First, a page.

I said to my wife not long ago that all my other publications meant absolutely nothing to me; it was as if they didn’t even exist, since the only things that counted were actual literary works in print. She didn’t reply, and I felt misunderstood, though I soon forgot the episode. Until I was given a trip to Crete as a birthday present. […] If I was going to write, I’d better get on with it, and nothing could be better than a concentrated start at a place where nothing could distract me.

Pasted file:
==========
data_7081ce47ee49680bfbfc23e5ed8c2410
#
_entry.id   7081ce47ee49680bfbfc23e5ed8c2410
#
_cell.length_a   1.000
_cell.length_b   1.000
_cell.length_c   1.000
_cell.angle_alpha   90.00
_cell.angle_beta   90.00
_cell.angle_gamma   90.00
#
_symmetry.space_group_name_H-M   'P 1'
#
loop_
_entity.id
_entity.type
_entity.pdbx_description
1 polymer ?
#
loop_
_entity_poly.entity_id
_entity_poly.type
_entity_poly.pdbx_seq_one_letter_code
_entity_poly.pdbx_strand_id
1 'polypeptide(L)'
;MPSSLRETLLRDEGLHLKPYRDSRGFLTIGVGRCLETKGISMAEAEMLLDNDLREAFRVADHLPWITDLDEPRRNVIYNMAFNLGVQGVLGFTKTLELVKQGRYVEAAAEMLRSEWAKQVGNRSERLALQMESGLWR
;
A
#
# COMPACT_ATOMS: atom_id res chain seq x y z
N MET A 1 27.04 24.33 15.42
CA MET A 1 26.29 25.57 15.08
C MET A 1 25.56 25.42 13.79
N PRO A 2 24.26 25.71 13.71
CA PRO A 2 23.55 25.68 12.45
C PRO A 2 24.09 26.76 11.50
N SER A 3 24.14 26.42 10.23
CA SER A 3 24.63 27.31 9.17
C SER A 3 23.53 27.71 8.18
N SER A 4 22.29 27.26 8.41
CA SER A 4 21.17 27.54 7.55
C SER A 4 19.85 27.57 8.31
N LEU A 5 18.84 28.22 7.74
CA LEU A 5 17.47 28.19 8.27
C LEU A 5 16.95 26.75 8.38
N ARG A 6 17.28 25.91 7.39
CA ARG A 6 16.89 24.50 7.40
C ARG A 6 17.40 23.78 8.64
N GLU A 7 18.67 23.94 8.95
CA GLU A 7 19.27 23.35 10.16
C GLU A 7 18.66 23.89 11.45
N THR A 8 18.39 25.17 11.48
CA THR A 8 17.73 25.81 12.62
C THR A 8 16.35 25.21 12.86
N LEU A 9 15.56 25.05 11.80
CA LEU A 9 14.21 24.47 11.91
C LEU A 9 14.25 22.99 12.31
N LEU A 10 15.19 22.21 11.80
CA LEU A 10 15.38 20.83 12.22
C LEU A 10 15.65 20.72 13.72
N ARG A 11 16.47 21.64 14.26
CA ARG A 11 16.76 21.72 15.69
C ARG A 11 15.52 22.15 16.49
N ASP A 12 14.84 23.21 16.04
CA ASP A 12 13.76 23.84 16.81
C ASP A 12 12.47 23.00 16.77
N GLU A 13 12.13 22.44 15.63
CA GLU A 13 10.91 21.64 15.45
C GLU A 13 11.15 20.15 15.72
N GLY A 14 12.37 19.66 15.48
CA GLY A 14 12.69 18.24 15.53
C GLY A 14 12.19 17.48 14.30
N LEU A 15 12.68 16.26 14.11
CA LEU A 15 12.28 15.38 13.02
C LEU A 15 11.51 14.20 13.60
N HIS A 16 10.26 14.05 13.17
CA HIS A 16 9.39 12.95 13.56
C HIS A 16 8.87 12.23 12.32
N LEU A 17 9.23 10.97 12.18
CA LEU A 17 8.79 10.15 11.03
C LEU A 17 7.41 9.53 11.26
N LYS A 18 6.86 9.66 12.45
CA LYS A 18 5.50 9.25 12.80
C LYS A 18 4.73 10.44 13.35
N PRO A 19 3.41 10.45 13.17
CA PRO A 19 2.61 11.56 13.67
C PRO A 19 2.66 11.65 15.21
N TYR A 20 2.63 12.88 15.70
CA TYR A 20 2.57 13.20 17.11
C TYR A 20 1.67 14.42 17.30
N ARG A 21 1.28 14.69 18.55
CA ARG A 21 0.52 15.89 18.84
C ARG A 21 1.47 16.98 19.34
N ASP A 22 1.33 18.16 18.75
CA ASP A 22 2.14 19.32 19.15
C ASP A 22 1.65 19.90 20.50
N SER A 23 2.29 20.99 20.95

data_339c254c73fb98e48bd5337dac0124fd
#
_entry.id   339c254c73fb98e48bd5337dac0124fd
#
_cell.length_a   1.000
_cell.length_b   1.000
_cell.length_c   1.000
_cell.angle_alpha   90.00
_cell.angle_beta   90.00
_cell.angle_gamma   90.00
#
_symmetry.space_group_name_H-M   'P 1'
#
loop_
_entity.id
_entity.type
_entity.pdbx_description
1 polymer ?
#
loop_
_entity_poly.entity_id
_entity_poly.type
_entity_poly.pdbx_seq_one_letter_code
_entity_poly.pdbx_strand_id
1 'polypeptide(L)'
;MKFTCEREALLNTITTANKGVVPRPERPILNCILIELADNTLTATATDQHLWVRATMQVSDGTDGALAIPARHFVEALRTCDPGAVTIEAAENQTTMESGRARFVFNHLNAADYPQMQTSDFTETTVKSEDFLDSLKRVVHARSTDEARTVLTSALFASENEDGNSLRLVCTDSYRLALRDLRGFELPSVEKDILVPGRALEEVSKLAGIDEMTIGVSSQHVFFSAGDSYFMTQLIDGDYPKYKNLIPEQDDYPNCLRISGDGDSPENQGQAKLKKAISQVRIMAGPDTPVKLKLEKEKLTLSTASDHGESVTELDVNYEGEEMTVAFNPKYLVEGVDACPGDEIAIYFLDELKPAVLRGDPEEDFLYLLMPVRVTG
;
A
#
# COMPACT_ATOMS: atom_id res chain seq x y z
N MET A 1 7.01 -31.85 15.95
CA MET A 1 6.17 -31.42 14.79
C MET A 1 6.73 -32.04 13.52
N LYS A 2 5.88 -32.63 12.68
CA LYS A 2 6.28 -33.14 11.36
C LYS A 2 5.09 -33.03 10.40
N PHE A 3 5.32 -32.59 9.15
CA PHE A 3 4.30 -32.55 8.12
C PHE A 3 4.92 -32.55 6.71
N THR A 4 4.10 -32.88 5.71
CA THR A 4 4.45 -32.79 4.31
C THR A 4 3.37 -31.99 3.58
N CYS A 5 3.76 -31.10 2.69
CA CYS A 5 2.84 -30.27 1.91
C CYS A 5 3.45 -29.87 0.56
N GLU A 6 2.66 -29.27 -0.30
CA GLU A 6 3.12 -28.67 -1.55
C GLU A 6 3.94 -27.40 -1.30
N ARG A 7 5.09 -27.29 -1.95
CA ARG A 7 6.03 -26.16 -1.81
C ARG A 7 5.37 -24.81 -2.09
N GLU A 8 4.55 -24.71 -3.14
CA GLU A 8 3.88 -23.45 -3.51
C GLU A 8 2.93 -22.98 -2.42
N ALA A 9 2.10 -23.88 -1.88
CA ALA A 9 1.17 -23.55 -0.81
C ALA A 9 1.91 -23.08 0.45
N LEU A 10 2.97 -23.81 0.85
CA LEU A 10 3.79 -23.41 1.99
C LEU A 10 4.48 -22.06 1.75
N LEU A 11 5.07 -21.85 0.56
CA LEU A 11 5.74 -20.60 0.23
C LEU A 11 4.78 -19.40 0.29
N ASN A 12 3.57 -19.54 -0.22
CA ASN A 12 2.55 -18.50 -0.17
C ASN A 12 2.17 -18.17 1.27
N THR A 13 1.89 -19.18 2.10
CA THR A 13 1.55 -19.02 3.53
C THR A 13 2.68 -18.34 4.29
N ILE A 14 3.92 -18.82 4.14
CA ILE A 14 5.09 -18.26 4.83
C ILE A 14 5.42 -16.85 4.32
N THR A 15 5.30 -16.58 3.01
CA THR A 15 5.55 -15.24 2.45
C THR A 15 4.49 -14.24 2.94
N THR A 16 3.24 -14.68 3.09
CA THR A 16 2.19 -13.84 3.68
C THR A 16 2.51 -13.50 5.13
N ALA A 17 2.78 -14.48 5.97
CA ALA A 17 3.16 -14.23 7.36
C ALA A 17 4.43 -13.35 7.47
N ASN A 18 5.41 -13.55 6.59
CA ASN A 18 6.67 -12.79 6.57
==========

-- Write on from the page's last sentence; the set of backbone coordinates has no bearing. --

A week later I was lying in a hammock in front of Vangelis House. Only one of the other four rooms was occupied, unfortunately by an Austrian, but so far he hadn’t bothered me. An older man who vanished into the mountains with his camera early in the morning and didn’t come back till evening. In the first two days we exchanged a few words at breakfast: he came from Linz like myself, was retired from Voest, the big steel mill, and was a passionate landscape photographer who’d been familiar with the southern coast of Crete since the seventies. I was happy that I hadn’t been saddled with a windbag for a neighbor, for it was important to me that I should approach my work with concentration.